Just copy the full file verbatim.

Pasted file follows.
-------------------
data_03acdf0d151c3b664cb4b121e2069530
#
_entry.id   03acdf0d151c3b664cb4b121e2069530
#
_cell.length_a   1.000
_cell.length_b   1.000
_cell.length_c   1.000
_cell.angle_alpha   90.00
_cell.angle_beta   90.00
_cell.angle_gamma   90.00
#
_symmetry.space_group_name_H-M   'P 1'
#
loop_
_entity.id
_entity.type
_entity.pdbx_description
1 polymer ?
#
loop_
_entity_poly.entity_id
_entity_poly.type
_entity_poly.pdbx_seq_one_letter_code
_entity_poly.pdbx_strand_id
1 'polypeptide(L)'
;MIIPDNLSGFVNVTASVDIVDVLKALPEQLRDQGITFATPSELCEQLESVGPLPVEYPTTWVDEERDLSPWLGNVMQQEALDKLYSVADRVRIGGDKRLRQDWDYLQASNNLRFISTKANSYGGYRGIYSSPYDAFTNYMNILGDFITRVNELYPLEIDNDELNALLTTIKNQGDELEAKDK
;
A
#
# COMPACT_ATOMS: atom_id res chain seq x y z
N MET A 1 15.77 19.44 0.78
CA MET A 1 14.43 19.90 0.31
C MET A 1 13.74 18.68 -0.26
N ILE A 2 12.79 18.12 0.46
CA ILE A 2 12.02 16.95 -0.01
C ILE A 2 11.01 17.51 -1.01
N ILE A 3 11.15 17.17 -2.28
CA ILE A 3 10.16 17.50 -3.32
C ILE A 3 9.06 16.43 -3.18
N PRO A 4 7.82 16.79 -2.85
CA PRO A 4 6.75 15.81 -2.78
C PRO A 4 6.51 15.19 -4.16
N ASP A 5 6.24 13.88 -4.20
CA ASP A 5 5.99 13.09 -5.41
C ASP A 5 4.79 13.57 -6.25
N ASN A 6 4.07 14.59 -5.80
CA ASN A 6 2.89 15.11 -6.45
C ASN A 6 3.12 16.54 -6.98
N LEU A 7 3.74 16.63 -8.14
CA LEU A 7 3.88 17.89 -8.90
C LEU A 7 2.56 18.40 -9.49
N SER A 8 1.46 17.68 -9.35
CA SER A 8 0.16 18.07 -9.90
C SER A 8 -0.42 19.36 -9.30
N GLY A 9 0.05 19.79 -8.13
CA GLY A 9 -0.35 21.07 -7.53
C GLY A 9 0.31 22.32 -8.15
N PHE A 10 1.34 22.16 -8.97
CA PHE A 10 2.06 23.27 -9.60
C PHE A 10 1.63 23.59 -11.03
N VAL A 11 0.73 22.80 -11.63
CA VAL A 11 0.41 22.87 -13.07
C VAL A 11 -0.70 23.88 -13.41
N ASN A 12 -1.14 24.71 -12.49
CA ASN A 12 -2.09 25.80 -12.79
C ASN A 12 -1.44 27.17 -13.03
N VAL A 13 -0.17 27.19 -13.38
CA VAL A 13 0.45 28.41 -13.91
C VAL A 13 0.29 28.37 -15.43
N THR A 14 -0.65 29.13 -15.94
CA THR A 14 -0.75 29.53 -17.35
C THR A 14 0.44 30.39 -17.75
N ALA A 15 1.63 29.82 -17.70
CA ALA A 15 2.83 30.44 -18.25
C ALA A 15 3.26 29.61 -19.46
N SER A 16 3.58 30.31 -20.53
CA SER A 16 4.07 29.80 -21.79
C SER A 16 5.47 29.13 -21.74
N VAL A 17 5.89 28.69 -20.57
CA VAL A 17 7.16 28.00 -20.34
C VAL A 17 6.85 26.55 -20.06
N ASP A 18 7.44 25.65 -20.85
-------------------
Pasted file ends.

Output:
data_03acdf0d151c3b664cb4b121e2069530
#
_entry.id   03acdf0d151c3b664cb4b121e2069530
#
_cell.length_a   1.000
_cell.length_b   1.000
_cell.length_c   1.000
_cell.angle_alpha   90.00
_cell.angle_beta   90.00
_cell.angle_gamma   90.00
#
_symmetry.space_group_name_H-M   'P 1'
#
loop_
_entity.id
_entity.type
_entity.pdbx_description
1 polymer ?
#
loop_
_entity_poly.entity_id
_entity_poly.type
_entity_poly.pdbx_seq_one_letter_code
_entity_poly.pdbx_strand_id
1 'polypeptide(L)'
;MIIPDNLSGFVNVTASVDIVDVLKALPEQLRDQGITFATPSELCEQLESVGPLPVEYPTTWVDEERDLSPWLGNVMQQEALDKLYSVADRVRIGGDKRLRQDWDYLQASNNLRFISTKANSYGGYRGIYSSPYDAFTNYMNILGDFITRVNELYPLEIDNDELNALLTTIKNQGDELEAKDK
;
A
#
# COMPACT_ATOMS: atom_id res chain seq x y z
N MET A 1 15.77 19.44 0.78
CA MET A 1 14.43 19.90 0.31
C MET A 1 13.74 18.68 -0.26
N ILE A 2 12.79 18.12 0.46
CA ILE A 2 12.02 16.95 -0.01
C ILE A 2 11.01 17.51 -1.01
N ILE A 3 11.15 17.17 -2.28
CA ILE A 3 10.16 17.50 -3.32
C ILE A 3 9.06 16.43 -3.18
N PRO A 4 7.82 16.79 -2.85
CA PRO A 4 6.75 15.81 -2.78
C PRO A 4 6.51 15.19 -4.16
N ASP A 5 6.24 13.88 -4.20
CA ASP A 5 5.99 13.09 -5.41
C ASP A 5 4.79 13.57 -6.25
N ASN A 6 4.07 14.59 -5.80
CA ASN A 6 2.89 15.11 -6.45
C ASN A 6 3.12 16.54 -6.98
N LEU A 7 3.74 16.63 -8.14
CA LEU A 7 3.88 17.89 -8.90
C LEU A 7 2.56 18.40 -9.49
N SER A 8 1.46 17.68 -9.35
CA SER A 8 0.16 18.07 -9.90
C SER A 8 -0.42 19.36 -9.30
N GLY A 9 0.05 19.79 -8.13
CA GLY A 9 -0.35 21.07 -7.53
C GLY A 9 0.31 22.32 -8.15
N PHE A 10 1.34 22.16 -8.97
CA PHE A 10 2.06 23.27 -9.60
C PHE A 10 1.63 23.59 -11.03
N VAL A 11 0.73 22.80 -11.63
CA VAL A 11 0.41 22.87 -13.07
C VAL A 11 -0.70 23.88 -13.41
N ASN A 12 -1.14 24.71 -12.49
CA ASN A 12 -2.09 25.80 -12.79
C ASN A 12 -1.44 27.17 -13.03
N VAL A 13 -0.17 27.19 -13.38
CA VAL A 13 0.45 28.41 -13.91
C VAL A 13 0.29 28.37 -15.43
N THR A 14 -0.65 29.13 -15.94
CA THR A 14 -0.75 29.53 -17.35
C THR A 14 0.44 30.39 -17.75
N ALA A 15 1.63 29.82 -17.70
CA ALA A 15 2.83 30.44 -18.25
C ALA A 15 3.26 29.61 -19.46
N SER A 16 3.58 30.31 -20.53
CA SER A 16 4.07 29.80 -21.79
C SER A 16 5.47 29.13 -21.74
N VAL A 17 5.89 28.69 -20.57
CA VAL A 17 7.16 28.00 -20.34
C VAL A 17 6.85 26.55 -20.06
N ASP A 18 7.44 25.65 -20.85